CURRENT UPDATES: TODAY2 TO TODAY+2
| On an August 24:
1995 El Gobierno de Zaire establece con la Alta Comisaría de Naciones Unidas para los Refugiados (ACNUR) un acuerdo sobre las deportaciones de unos 13'000 ruandeses y burundeses, mientras otros 130'000 se esconden en las montañas.
1991 Soviet President Mikhail S. Gorbachev resigned as head of the USSR Communist Party, culminating a stunning Kremlin shakeup that followed the failed coup by hard-liners. In Moscow, thousands of people held a martyrs' funeral for three men killed fighting the coup.
1991 Ukraine declares independence from the USSR.
1990 Iraqi troops surround US and other embassies in Kuwait City
1989 The Voyager 2 space probe flew by Neptune, sending back striking photographs.
1988 El nuevo presidente de Myanmar (Birmania), Maung Maung, levanta la ley marcial en su país.
1967 Liberian flag designed
1960 -88ºC, Vostok, Antarctica (world record)
1959 Hiram L Fong sworn in as 1st Chinese-American US senator while Daniel K Inouye sworn in as 1st Japanese-American Rep (Both from Hawaii)
1956 First non-stop transcontinental helicopter flight arrives in Washington DC
1949 North Atlantic Treaty Organization (NATO) established as the North Atlantic Treaty goes into effect.
1949 Termina practicamente la guerra civil en Grecia, una lucha de tres años contra la guerrilla comunista.
1939 Nazi Germany and USSR sign 10-year non-aggression pact
1936 Australian Antarctic Territory created
1921 Se inaugura la torre Einstein, en la cima del Telegrafenberg, cerca de Potsdam (Alemania), en homenaje al gran científico.
1912 Territory of Alaska organized
1912 US passes Anti-gag law, federal employees right to petition the govt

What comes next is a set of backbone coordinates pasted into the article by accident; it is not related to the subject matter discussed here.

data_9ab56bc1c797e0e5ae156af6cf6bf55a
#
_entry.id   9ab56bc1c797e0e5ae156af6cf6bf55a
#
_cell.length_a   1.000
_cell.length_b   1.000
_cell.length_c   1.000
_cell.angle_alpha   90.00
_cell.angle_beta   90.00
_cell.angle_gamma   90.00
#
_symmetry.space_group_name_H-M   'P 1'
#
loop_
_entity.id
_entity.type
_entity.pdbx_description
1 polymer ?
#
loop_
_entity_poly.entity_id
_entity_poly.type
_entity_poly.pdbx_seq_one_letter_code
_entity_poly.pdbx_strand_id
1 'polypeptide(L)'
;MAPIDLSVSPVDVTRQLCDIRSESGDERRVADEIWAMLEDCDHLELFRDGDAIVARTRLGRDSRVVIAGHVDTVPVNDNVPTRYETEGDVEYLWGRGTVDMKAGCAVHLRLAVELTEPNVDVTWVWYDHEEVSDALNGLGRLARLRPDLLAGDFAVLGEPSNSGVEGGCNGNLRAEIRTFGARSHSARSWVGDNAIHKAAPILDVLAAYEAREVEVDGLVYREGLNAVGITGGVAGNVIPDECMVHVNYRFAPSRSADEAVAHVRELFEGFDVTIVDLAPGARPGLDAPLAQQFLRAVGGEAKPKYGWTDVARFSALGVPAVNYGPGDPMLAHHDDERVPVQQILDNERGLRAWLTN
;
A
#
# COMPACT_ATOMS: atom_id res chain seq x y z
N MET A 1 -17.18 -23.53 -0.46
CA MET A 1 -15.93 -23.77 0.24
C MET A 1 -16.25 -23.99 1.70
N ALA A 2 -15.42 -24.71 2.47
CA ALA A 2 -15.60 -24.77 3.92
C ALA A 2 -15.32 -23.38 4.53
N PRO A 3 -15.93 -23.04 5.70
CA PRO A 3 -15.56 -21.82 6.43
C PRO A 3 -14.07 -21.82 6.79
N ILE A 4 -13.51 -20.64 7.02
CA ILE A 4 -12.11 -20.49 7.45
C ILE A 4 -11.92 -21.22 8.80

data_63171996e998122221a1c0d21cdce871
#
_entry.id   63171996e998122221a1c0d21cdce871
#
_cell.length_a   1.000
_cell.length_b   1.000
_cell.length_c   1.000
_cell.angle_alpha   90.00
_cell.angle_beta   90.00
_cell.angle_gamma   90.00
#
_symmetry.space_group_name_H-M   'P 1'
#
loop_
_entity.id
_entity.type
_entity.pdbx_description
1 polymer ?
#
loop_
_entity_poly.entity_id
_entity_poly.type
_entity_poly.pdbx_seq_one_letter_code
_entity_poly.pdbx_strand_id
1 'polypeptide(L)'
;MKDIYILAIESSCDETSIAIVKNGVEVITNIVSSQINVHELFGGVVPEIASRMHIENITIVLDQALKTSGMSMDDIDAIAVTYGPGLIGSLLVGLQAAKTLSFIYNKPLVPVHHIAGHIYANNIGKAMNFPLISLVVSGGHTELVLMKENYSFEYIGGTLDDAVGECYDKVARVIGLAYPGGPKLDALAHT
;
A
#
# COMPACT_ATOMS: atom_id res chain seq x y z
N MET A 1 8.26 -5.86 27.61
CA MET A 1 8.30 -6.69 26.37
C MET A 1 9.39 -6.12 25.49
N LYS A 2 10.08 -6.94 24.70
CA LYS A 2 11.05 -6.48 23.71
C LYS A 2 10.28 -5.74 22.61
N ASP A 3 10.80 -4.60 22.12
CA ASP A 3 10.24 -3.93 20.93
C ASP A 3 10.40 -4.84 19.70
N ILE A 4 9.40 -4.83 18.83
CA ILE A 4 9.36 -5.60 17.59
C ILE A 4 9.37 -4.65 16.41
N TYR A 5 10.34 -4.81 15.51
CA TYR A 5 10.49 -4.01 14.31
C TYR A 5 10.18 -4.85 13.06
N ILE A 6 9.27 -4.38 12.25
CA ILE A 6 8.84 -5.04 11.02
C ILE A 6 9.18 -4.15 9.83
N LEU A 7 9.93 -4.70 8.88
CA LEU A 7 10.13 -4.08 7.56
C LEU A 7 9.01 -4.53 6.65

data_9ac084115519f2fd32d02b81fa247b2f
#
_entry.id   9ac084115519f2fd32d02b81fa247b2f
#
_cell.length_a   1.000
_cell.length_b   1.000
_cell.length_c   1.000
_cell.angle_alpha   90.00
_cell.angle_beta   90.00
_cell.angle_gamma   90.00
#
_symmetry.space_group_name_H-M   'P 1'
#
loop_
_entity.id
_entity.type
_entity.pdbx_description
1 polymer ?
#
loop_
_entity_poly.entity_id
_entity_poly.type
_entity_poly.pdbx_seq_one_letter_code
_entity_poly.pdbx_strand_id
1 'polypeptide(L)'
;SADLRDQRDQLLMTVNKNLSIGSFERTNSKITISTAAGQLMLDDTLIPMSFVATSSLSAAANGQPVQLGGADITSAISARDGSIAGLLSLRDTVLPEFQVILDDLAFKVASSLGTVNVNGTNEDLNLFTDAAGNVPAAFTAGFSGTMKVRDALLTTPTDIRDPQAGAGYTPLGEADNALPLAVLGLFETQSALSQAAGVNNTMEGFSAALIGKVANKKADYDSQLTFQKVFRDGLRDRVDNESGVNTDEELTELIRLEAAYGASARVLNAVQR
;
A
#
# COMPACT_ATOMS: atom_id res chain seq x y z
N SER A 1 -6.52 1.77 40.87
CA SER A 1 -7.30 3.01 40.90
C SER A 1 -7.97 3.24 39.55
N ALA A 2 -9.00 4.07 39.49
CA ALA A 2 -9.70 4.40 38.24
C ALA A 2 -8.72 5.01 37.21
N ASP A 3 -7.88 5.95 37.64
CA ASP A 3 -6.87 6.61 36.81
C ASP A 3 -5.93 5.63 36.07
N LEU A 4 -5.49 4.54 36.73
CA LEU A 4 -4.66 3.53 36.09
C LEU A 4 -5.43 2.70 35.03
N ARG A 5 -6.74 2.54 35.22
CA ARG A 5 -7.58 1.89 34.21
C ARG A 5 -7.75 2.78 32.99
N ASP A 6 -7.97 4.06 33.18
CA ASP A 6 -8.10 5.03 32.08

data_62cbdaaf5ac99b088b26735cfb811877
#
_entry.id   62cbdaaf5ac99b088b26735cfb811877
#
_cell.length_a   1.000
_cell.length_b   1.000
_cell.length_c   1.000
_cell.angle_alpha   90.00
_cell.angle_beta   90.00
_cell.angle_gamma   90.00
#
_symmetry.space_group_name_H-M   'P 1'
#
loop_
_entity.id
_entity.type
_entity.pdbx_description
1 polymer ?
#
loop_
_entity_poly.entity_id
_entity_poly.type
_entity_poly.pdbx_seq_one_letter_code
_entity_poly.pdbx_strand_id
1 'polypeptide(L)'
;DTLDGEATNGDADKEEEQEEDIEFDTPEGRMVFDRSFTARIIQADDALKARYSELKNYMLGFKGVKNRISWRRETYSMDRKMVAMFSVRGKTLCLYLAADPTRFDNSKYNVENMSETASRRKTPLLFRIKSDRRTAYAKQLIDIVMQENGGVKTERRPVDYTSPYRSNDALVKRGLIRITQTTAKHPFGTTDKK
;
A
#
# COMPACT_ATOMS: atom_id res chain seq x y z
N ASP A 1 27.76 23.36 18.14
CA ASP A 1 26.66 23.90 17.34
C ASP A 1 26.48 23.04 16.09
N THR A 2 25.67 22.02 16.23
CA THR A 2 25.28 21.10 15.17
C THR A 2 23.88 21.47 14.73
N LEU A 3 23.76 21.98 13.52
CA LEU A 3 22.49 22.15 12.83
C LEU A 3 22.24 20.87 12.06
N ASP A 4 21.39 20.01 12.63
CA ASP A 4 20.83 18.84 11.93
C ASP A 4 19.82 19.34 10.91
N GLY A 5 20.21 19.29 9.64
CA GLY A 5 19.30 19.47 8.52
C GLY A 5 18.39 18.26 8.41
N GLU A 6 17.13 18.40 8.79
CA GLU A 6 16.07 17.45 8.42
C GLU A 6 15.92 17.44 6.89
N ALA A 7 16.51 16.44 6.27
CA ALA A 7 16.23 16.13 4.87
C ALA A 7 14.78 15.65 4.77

1909 Workers start pouring concrete for Panama Canal
| 1894 The US Congress passes the US's first graduated income
tax law, which is ruled unconstitutional the next year.
1891 Thomas Edison files a patent for the motion picture camera.
1863 Siege of Fort Wagner, Charleston Harbor, South Carolina continues
1821 Juan O'Donoju y O'Rian [30 julio 1762 08 octubre 1821], enviado del gobierno español, y el insurgente Agustín de Iturbide [27 septiembre 1783 19 julio 1824] firman el Pacto de Córdoba, en el que se reconoce la Independencia de México; sin embargo, ésta no fue aceptada por España por carecer O'Donoju de facultades para concertarlo.
1814 British troops under General Robert Ross capture Washington, D.C., which they set on fire (including White House) in retaliation for the American burning of the parliament building in York (Toronto), the capital of Upper Canada.
1780 King Louis XVI abolishes torture as a means to get suspects to confess.
1542 In South America, Gonzalo Pizarro returns to the mouth of the Amazon River after having sailed the length of the great river as far as the Andes Mountains.
1535 Sale de Sanlúcar de Barrameda (Cádiz) la expedición de Pedro de Mendoza, compuesta de 14 naves y 2150 hombres, que exploró y conquistó una parte de la actual República Argentina.
1456 In Mainz, Germany, volume two of the famed Gutenberg Bible was bound, completing a two-year publishing project, and making it the first full-length book to be printed using movable type.
0410 The Visigoths sacked Rome, , symbolizing fall of Western Roman Empire and disillusioning Christians who were trusting in God's protection of this ecclesiastical center of early Christianity. St. Augustine (354©430) later confronted this religious problem in his monumental work, City of God (ca.413ª27).